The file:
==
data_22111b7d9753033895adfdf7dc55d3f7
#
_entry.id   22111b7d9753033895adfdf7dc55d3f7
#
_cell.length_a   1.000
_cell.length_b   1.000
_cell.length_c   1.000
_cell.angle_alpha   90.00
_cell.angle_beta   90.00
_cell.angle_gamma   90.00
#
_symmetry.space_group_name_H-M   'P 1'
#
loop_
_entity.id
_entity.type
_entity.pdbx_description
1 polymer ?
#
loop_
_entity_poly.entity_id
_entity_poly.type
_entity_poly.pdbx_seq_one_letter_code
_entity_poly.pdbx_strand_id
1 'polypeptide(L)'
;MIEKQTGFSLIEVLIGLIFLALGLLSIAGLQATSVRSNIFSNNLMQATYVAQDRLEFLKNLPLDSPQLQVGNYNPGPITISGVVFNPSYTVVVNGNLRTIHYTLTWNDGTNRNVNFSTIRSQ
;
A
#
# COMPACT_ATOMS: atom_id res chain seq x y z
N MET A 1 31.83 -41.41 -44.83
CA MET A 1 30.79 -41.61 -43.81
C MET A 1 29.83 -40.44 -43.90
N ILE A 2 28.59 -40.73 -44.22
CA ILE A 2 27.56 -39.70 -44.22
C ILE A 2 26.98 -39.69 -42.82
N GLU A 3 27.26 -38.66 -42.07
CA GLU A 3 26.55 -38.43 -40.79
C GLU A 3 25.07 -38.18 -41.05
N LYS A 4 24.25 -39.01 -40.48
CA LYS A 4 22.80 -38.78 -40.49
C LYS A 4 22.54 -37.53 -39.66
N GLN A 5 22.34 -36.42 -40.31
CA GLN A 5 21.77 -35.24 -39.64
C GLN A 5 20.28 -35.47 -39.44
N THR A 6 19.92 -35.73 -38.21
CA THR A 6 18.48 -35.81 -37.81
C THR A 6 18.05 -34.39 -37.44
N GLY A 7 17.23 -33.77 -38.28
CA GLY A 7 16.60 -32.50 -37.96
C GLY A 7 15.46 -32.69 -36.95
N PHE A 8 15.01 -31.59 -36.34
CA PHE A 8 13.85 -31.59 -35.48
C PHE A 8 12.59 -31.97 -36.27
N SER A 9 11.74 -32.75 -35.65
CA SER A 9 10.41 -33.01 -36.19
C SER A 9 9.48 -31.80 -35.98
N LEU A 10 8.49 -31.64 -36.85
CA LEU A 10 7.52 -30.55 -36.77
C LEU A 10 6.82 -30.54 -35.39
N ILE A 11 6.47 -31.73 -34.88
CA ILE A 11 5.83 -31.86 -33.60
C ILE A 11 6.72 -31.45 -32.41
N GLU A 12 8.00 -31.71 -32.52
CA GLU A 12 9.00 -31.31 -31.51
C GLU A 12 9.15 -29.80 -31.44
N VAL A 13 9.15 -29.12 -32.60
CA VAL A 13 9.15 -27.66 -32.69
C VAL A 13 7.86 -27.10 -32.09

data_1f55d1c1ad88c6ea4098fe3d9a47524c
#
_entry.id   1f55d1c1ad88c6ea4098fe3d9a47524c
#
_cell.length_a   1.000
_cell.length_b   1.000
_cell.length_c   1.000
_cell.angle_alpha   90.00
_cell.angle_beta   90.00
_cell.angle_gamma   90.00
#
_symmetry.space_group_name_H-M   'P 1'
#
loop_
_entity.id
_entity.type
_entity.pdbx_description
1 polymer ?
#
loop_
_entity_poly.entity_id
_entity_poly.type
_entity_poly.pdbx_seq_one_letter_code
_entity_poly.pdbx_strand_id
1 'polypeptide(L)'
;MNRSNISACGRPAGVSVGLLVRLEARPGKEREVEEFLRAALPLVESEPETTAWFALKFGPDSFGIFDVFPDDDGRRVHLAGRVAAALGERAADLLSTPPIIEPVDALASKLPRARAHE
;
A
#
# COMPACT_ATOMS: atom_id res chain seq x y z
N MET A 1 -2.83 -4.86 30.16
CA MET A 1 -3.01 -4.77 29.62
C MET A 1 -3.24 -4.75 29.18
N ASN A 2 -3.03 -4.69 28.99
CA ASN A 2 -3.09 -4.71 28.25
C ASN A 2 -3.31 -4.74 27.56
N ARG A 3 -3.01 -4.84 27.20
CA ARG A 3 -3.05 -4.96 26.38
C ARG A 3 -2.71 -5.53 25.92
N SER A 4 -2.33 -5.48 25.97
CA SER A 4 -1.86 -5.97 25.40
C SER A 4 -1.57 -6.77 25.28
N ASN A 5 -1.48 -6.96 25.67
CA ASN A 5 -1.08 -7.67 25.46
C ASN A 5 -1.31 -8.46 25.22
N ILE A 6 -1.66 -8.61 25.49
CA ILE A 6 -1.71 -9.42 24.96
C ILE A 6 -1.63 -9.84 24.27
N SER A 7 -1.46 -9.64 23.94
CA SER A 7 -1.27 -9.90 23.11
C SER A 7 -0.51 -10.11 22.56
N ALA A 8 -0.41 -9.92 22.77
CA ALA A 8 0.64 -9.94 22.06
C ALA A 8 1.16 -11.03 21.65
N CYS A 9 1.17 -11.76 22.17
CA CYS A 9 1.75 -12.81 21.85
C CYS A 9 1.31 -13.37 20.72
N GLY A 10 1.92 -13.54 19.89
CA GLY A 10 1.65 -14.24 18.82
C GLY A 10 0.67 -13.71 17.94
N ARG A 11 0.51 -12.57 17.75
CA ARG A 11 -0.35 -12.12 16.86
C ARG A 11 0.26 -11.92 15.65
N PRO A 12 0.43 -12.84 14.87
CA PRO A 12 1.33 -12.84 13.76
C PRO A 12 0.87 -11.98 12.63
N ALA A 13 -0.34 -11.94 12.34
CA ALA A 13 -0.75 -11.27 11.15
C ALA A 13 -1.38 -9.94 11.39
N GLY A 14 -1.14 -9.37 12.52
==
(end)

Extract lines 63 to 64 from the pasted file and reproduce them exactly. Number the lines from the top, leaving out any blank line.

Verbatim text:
C ILE A 11 6.72 -31.45 -32.41
N GLU A 12 8.00 -31.71 -32.52